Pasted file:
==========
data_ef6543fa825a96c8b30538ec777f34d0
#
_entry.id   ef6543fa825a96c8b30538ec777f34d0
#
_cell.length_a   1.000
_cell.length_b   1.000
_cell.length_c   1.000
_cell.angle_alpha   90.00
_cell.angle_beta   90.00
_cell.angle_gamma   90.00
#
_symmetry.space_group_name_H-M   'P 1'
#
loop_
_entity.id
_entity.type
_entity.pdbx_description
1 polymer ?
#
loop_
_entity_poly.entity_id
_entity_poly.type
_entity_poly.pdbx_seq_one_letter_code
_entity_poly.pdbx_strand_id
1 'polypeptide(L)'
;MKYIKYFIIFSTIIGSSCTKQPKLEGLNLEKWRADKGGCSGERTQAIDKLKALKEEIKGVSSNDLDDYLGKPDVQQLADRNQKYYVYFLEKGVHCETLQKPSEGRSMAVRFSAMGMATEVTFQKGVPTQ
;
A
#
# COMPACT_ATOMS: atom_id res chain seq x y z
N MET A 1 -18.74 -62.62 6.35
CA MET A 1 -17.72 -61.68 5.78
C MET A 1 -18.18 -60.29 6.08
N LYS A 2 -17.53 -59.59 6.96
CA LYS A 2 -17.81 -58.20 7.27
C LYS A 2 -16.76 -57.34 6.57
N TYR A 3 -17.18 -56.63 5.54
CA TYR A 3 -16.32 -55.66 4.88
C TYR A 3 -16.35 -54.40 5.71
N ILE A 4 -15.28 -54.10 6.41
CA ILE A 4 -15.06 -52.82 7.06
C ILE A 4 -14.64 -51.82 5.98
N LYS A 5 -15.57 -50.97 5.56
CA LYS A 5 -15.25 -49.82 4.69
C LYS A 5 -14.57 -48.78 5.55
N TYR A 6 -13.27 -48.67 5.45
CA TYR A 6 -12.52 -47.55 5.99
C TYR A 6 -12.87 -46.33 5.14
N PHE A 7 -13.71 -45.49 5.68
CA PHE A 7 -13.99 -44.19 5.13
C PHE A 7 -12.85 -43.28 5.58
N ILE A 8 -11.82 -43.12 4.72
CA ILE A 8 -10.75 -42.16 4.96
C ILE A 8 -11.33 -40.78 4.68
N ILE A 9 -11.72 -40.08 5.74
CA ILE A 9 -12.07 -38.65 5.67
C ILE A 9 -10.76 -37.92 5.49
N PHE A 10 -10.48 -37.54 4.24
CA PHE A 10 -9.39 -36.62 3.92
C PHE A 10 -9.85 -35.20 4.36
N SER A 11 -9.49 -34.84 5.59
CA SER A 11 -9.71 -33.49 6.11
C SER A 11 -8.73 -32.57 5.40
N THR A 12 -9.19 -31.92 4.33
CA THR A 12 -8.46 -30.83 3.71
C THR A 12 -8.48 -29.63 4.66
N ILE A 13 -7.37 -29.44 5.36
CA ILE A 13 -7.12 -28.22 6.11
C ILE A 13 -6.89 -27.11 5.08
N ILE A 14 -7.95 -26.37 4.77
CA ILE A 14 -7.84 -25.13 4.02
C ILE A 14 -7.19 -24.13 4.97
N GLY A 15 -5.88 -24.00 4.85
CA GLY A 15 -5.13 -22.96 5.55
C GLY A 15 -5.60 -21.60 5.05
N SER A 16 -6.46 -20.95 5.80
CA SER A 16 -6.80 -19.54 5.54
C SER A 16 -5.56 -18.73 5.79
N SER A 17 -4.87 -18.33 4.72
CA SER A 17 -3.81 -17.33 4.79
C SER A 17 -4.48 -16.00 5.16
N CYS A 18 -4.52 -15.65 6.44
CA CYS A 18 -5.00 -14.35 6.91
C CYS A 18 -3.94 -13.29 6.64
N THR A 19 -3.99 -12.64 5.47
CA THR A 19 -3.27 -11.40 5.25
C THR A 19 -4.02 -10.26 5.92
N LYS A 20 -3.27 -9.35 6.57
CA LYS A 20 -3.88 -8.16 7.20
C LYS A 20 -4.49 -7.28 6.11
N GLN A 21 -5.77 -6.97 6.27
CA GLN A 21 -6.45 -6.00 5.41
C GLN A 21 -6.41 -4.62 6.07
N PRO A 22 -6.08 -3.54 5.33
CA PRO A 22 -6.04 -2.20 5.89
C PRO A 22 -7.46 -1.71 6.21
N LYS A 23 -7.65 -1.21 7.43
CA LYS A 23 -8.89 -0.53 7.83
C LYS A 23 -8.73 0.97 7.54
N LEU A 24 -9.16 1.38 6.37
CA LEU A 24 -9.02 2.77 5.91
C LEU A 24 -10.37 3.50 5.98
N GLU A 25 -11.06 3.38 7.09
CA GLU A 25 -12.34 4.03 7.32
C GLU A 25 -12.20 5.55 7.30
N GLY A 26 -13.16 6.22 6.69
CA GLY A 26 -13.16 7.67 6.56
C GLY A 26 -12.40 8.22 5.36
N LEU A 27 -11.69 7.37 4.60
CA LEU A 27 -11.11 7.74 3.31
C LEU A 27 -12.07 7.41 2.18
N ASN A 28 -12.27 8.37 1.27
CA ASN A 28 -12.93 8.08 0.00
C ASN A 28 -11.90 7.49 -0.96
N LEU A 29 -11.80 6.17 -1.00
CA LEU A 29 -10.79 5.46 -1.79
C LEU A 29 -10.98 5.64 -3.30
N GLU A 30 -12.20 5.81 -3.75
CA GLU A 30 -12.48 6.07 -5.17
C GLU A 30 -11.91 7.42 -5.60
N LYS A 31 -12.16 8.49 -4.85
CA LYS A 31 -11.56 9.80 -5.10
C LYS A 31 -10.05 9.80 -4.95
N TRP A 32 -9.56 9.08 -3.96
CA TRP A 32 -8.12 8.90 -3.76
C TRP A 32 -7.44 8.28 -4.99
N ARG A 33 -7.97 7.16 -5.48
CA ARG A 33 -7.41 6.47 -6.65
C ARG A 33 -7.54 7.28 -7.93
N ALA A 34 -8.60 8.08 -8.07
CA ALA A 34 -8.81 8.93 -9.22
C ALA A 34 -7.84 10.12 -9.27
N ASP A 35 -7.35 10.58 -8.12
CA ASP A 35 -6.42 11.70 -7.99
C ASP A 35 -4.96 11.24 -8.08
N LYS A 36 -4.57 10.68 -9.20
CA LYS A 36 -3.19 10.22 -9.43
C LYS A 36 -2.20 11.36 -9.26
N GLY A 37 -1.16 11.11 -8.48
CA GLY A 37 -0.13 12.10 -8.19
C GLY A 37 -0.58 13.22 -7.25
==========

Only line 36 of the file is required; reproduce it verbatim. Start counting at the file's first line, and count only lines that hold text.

C LYS A 2 -16.76 -57.34 6.57